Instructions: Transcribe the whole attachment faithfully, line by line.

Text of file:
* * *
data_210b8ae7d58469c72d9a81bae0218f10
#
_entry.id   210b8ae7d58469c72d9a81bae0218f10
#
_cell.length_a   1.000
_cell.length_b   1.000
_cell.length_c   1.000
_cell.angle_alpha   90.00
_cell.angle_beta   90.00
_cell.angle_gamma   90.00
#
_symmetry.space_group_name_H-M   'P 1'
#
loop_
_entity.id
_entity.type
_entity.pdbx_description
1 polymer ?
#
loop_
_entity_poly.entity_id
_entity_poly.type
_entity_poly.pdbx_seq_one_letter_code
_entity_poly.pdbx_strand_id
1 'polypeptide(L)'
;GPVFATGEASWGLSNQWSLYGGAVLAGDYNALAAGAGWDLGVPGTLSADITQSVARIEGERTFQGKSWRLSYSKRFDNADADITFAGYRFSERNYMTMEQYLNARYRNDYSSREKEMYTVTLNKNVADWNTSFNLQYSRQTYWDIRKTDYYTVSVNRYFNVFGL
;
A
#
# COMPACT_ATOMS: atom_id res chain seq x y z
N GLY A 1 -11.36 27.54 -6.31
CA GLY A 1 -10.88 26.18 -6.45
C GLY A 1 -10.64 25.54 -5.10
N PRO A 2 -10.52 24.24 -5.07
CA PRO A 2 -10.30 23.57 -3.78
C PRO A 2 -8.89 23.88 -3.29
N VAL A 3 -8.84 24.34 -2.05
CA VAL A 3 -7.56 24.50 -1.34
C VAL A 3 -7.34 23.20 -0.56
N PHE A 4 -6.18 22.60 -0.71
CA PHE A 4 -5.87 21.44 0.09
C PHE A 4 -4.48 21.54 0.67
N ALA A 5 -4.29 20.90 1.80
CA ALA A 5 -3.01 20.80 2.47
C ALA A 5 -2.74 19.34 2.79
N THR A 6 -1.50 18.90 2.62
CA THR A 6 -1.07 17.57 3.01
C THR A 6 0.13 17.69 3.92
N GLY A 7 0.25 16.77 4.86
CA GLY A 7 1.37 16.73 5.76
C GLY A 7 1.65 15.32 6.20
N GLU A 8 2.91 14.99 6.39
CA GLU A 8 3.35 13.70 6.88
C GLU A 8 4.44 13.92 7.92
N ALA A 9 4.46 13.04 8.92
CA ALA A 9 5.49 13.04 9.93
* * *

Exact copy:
data_210b8ae7d58469c72d9a81bae0218f10
#
_entry.id   210b8ae7d58469c72d9a81bae0218f10
#
_cell.length_a   1.000
_cell.length_b   1.000
_cell.length_c   1.000
_cell.angle_alpha   90.00
_cell.angle_beta   90.00
_cell.angle_gamma   90.00
#
_symmetry.space_group_name_H-M   'P 1'
#
loop_
_entity.id
_entity.type
_entity.pdbx_description
1 polymer ?
#
loop_
_entity_poly.entity_id
_entity_poly.type
_entity_poly.pdbx_seq_one_letter_code
_entity_poly.pdbx_strand_id
1 'polypeptide(L)'
;GPVFATGEASWGLSNQWSLYGGAVLAGDYNALAAGAGWDLGVPGTLSADITQSVARIEGERTFQGKSWRLSYSKRFDNADADITFAGYRFSERNYMTMEQYLNARYRNDYSSREKEMYTVTLNKNVADWNTSFNLQYSRQTYWDIRKTDYYTVSVNRYFNVFGL
;
A
#
# COMPACT_ATOMS: atom_id res chain seq x y z
N GLY A 1 -11.36 27.54 -6.31
CA GLY A 1 -10.88 26.18 -6.45
C GLY A 1 -10.64 25.54 -5.10
N PRO A 2 -10.52 24.24 -5.07
CA PRO A 2 -10.30 23.57 -3.78
C PRO A 2 -8.89 23.88 -3.29
N VAL A 3 -8.84 24.34 -2.05
CA VAL A 3 -7.56 24.50 -1.34
C VAL A 3 -7.34 23.20 -0.56
N PHE A 4 -6.18 22.60 -0.71
CA PHE A 4 -5.87 21.44 0.09
C PHE A 4 -4.48 21.54 0.67
N ALA A 5 -4.29 20.90 1.80
CA ALA A 5 -3.01 20.80 2.47
C ALA A 5 -2.74 19.34 2.79
N THR A 6 -1.50 18.90 2.62
CA THR A 6 -1.07 17.57 3.01
C THR A 6 0.13 17.69 3.92
N GLY A 7 0.25 16.77 4.86
CA GLY A 7 1.37 16.73 5.76
C GLY A 7 1.65 15.32 6.20
N GLU A 8 2.91 14.99 6.39
CA GLU A 8 3.35 13.70 6.88
C GLU A 8 4.44 13.92 7.92
N ALA A 9 4.46 13.04 8.92
CA ALA A 9 5.49 13.04 9.93